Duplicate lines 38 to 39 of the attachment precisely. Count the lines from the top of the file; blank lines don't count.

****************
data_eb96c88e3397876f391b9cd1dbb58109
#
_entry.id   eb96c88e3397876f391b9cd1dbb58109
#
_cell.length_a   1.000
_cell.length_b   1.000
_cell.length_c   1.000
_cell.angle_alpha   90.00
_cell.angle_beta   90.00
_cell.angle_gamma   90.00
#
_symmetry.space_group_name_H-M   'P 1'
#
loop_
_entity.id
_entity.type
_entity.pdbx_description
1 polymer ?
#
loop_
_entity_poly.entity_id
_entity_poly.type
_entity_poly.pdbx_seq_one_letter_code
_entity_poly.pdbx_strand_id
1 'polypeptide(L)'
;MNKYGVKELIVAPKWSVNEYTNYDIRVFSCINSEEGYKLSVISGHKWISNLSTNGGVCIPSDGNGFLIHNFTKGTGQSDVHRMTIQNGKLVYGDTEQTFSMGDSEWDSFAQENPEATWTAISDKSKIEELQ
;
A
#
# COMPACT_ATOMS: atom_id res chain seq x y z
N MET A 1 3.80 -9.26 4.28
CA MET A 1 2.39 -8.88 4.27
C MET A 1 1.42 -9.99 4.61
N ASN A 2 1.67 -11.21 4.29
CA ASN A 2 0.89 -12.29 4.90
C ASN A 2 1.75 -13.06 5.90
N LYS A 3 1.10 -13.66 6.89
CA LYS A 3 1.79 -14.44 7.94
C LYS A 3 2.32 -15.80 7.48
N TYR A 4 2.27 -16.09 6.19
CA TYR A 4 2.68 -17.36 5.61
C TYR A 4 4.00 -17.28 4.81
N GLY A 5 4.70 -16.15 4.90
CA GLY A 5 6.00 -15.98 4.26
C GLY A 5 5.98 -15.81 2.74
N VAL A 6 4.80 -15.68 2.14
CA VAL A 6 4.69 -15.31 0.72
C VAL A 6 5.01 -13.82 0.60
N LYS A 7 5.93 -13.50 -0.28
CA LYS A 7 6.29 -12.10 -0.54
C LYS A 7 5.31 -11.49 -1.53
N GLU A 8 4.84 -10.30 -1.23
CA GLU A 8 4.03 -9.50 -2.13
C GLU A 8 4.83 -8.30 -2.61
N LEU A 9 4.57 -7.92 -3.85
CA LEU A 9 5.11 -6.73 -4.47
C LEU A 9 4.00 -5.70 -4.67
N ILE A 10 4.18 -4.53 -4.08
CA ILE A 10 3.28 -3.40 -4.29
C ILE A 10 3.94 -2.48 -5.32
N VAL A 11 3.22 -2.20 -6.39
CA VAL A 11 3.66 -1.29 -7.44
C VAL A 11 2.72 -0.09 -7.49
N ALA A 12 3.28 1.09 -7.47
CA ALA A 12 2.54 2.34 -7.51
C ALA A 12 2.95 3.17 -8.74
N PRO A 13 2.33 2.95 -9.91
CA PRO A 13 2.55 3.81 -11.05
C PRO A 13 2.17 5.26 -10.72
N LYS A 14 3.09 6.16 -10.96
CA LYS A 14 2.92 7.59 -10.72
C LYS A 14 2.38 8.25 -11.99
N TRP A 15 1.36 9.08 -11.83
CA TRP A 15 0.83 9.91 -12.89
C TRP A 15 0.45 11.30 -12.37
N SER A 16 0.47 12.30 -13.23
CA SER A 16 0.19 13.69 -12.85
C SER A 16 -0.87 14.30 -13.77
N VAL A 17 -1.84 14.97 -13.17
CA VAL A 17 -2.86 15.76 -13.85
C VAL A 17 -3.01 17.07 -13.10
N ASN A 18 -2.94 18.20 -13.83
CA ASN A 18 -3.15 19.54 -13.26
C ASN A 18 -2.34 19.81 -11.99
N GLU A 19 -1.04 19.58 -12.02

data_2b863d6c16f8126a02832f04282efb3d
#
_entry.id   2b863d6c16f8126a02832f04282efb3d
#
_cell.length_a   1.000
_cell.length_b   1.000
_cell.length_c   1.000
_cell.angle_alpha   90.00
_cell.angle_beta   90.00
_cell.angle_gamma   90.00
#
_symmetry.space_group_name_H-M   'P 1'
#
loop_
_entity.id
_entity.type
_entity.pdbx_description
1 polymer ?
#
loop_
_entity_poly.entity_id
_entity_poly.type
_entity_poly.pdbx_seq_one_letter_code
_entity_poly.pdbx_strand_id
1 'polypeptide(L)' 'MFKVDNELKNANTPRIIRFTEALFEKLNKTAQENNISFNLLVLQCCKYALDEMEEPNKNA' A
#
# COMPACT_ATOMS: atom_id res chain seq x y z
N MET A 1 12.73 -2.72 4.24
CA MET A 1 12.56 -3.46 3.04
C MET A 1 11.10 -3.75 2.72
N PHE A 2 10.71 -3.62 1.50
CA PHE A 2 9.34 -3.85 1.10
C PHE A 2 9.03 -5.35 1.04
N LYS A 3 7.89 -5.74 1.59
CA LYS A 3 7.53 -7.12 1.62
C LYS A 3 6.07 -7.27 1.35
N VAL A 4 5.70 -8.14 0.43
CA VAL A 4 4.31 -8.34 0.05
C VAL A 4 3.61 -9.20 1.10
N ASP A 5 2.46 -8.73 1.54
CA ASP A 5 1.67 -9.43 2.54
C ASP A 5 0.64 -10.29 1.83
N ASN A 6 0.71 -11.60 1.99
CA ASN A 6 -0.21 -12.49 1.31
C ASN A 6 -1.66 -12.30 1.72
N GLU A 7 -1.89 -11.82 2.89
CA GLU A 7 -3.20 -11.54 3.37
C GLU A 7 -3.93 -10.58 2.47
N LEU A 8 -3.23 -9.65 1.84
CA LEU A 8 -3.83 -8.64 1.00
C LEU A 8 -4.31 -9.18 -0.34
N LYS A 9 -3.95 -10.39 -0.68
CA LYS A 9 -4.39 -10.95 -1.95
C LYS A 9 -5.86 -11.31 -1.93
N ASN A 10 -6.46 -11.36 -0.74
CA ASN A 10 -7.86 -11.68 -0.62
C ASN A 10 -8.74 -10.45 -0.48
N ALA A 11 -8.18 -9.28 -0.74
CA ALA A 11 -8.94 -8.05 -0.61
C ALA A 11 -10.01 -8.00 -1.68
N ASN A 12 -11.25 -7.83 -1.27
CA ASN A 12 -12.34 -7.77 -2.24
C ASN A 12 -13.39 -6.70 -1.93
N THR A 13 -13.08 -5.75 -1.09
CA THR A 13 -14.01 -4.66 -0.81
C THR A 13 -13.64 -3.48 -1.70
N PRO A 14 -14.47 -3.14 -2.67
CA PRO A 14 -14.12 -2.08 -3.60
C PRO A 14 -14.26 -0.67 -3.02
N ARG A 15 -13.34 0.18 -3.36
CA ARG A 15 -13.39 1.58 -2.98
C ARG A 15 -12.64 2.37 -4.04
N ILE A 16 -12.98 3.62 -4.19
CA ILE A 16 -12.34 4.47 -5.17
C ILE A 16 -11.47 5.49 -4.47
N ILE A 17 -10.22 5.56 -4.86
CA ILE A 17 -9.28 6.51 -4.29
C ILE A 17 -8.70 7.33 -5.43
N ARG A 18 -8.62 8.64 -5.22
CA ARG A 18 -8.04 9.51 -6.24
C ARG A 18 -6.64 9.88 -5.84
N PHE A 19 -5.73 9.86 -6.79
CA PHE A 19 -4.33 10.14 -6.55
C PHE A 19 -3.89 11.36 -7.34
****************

CA LYS A 3 1.79 -14.44 7.94
C LYS A 3 2.32 -15.80 7.48